I have been gaming since school, moving from historical figures gaming through role playing and back again. I decided to Blog after being persuaded by some friends that it's time I joined the digital age properly. The plan is to showcase various goings-on in my gaming life and keep it updated as much as I possibly can, barring work and real life.
I became a little jaded with one-off games (hence the ongoing campaign), but sometimes it's good just to play a game for the sake of it. It's also a good use of figures that won't play a part in the campaign battles, because they are out of season, if you know what I mean:
The Indian right wing (Billy) deploys: a formidable mixed array of cavalry, elephants and foot fronted by skirmishers, and with chariots in reserve.
Their centre comes out of the box: more infantry and elephants. Graham ended up in command here.
Their left (Simon): similar to the right wing, although not quite so strong. Simon supplied the army and set it up.
My command on the Persian left: lots of cavalry. Gordon brought in his army and deployed it; my orders were simple: try to keep Billy's weight out of the centre.
Gordon commanded the centre, which comprised all of the heavy stuff: mercenary hoplites and Persian heavy cavalry with a decent skirmish screen.
Malcolm ran our right, which was a similar force to mine, and had the same orders.
A long table side shot taken after the first moves, from my flank. The Indians are simply rumbling forward, shooting as they go. in the right foreground are my light horse, sent out as a bit of a forlorn hope, the intention being to see if they can do something disruptive.
My view at this stage. Notice my massed cavalry cowering.
Billy's force continues its relentless advance - he seems pleased enough...
Another long side view. From what I remember, Malcolm was being just as cagey as me on his flank, while Gordon pushed forward in our centre, trusting to the heavy stuff to break through.
Things are getting a bit tight on my flank. I have sent the heavy cavalry column at the top right of the photo forward to try to create a traffic jam and slow down the enemy. Only following my orders...
Another side view. The only part of our army that has any forward momentum is Gordon in the centre.
I am still holding, but Gordon is having a really bad time to my right.
A close-up for the sake of it.
Graham burst through some of Gordon's heavies, but then disaster struck the Indian army. A badly mauled elephant unit was destroyed by massed skirmishers, causing an Indian foot unit to rout, which cascaded, taking two more with it. It really looked as though the Indians were going to win handsomely up to that point.
It was a nice to change to play with figures we don't get to see very often any more because they are no longer in the campaign. Having said that, the campaign will probably slow down a bit because we need to paint other troops, so we will see a few more games like this one. A varied diet.
I haven't had a chance to post much over the last couple of weeks - too much work in the run up to the break. Here goes, though:
This is from two weeks ago. There is a short break in the campaign while we prepare for a very large game just before New Year. Hugh asked if anyone wanted to try L'Art de Guerre, a new French set of ancients rules, and brought in two of his lovely 15mm armies for a game of Alexander vs Indians. These are photos of his armies deploying and in action. I played the Indian left wing, and the photo above shows what I was facing: horse archers, skirmish bowmen and elite heavy lancers.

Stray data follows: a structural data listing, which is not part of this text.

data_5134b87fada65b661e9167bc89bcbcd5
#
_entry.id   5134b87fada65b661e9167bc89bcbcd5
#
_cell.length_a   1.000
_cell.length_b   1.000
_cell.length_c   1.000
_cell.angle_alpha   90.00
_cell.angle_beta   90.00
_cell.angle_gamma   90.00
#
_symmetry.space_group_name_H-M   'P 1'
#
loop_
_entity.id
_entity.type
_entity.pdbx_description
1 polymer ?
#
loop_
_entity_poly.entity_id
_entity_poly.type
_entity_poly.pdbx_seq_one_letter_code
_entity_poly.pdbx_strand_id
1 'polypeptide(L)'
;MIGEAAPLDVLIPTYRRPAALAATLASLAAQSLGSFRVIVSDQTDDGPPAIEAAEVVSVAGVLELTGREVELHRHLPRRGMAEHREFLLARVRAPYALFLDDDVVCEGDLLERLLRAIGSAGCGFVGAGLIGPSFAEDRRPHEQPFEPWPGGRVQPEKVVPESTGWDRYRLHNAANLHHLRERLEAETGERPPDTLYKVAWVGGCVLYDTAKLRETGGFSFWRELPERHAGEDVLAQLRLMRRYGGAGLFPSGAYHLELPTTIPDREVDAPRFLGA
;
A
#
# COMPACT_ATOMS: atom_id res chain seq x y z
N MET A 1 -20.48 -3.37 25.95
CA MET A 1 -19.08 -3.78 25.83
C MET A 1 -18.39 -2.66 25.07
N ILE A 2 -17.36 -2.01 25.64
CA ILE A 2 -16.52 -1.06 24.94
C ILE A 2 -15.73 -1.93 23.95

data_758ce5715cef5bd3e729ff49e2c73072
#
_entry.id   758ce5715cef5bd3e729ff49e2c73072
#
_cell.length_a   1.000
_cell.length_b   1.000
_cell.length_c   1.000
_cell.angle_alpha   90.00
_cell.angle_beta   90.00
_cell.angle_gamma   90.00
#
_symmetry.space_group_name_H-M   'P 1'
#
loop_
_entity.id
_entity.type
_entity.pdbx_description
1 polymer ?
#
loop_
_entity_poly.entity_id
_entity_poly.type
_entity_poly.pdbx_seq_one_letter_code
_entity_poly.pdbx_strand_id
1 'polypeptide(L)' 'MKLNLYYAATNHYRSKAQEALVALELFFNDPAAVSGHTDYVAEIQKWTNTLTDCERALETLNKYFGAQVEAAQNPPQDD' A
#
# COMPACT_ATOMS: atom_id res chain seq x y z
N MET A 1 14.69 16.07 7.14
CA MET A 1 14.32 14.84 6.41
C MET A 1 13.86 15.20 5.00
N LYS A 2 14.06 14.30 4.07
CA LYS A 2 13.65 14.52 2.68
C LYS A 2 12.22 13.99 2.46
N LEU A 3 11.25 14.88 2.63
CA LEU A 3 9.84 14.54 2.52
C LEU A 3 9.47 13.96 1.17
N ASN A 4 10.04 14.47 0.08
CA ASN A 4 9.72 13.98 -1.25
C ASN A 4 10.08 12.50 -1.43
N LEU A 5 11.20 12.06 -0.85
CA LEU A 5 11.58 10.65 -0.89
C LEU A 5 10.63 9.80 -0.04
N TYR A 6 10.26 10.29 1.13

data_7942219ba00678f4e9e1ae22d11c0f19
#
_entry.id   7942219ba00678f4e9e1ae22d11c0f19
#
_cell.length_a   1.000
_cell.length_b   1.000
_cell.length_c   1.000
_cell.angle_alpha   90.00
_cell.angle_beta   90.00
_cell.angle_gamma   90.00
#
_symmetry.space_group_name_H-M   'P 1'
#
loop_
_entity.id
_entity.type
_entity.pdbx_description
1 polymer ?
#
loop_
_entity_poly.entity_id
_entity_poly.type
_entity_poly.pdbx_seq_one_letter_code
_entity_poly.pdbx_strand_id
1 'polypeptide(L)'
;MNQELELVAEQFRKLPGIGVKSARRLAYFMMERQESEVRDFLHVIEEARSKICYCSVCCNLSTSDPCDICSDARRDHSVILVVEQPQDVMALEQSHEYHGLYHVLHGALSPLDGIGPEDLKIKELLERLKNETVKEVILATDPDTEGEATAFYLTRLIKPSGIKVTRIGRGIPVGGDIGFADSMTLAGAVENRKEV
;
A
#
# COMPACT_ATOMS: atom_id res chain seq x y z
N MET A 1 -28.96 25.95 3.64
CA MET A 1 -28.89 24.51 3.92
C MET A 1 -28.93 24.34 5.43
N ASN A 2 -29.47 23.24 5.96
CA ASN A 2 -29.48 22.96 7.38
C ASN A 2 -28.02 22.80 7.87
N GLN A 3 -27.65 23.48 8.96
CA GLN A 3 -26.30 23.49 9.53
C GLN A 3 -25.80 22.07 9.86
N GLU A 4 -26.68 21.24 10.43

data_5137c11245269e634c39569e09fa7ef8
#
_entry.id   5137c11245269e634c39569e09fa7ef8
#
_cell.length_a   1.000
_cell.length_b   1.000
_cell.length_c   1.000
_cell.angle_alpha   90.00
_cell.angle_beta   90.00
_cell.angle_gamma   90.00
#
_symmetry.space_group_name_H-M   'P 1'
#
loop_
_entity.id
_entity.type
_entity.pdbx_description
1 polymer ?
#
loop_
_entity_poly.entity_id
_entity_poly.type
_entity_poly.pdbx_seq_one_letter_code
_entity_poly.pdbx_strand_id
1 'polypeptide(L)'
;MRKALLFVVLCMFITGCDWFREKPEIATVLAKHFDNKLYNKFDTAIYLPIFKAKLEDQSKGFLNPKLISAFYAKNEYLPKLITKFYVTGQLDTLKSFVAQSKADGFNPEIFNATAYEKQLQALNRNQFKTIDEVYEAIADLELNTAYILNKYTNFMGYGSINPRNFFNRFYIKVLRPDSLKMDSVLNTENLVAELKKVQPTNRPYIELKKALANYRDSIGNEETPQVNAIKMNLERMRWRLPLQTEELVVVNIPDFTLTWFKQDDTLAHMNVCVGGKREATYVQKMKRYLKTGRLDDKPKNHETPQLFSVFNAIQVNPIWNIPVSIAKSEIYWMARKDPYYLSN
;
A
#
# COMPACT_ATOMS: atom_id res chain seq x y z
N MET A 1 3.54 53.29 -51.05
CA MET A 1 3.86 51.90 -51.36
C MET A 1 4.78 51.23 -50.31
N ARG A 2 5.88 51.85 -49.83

The Macedonian centre speaks for itself...
The Macedonian left flank: a mixture of troop types.
My command at the Indian left: some Persian type light horse with javelins, some Indian mediocre cavalry, and elite heavy chariots with general. Just out of shot to the right I had a couple of elephants.
Our centre: massed foot archers with some interspersed elephants.
Our right - kind of similar to my command. Almost all of the figures are by Xyston, one of the loveliest makes of 15mm.
Some of the action on my wing. I advance en masse while the enemy angles his lancers away from the elephants to take on my lancers. I was able to negate the enemy here and shift my elephants to threaten the flanks of the enemy infantry centre - they countered by turning the Hypaspists to face off against me.
At the same time, I played a 10mm American Civil War game against Gordon (Graham couldn't make it). I was the Confederates, defending against the Yankee horde. We used Gordon's home brew rules, which are fast and furious. My favourite troops are the South's cavalry, and the shot above shows a division of them comprising two brigades.
The whole field looked like this, taken from off to my right wing. My guys are on the left. You can see my cavalry at the very top left of the photo.
My only real success: my horse swept over the hill, deployed into line and caught the blue bellies in column. It took me a while, but eventually I forced them all to run off screaming. Shame about the rest of my forces...
Casualty markers for the two legions most recently finished. I reckon I need five per legion, since they will most likely fight in duplex acies. That means half of the cohorts need these. Figures are plastics by Warlord Games.
I've also just totted up the running total for 2014: 626 foot, 109 mounted and seven nellies.
Yesterday saw a match-up I've certainly never seen on the tabletop before, thrown up by campaign events in Bactria: a battle between Indians and Parthians. It sure looked purty...
Massed panzer division on the Indian right wing, screened with huge numbers of skirmishers and with cavalry in reserve. Run by Gordon.
Moving more into the Indian centre, the massed foot archers make their appearance, run by Graham.
Their left, run by Simon in person. This is the second time in a couple of weeks we have managed to get the Indians on the table.
The Parthian left, with Billy in shot - he insisted! He doesn't look too happy at having to face all those elephants...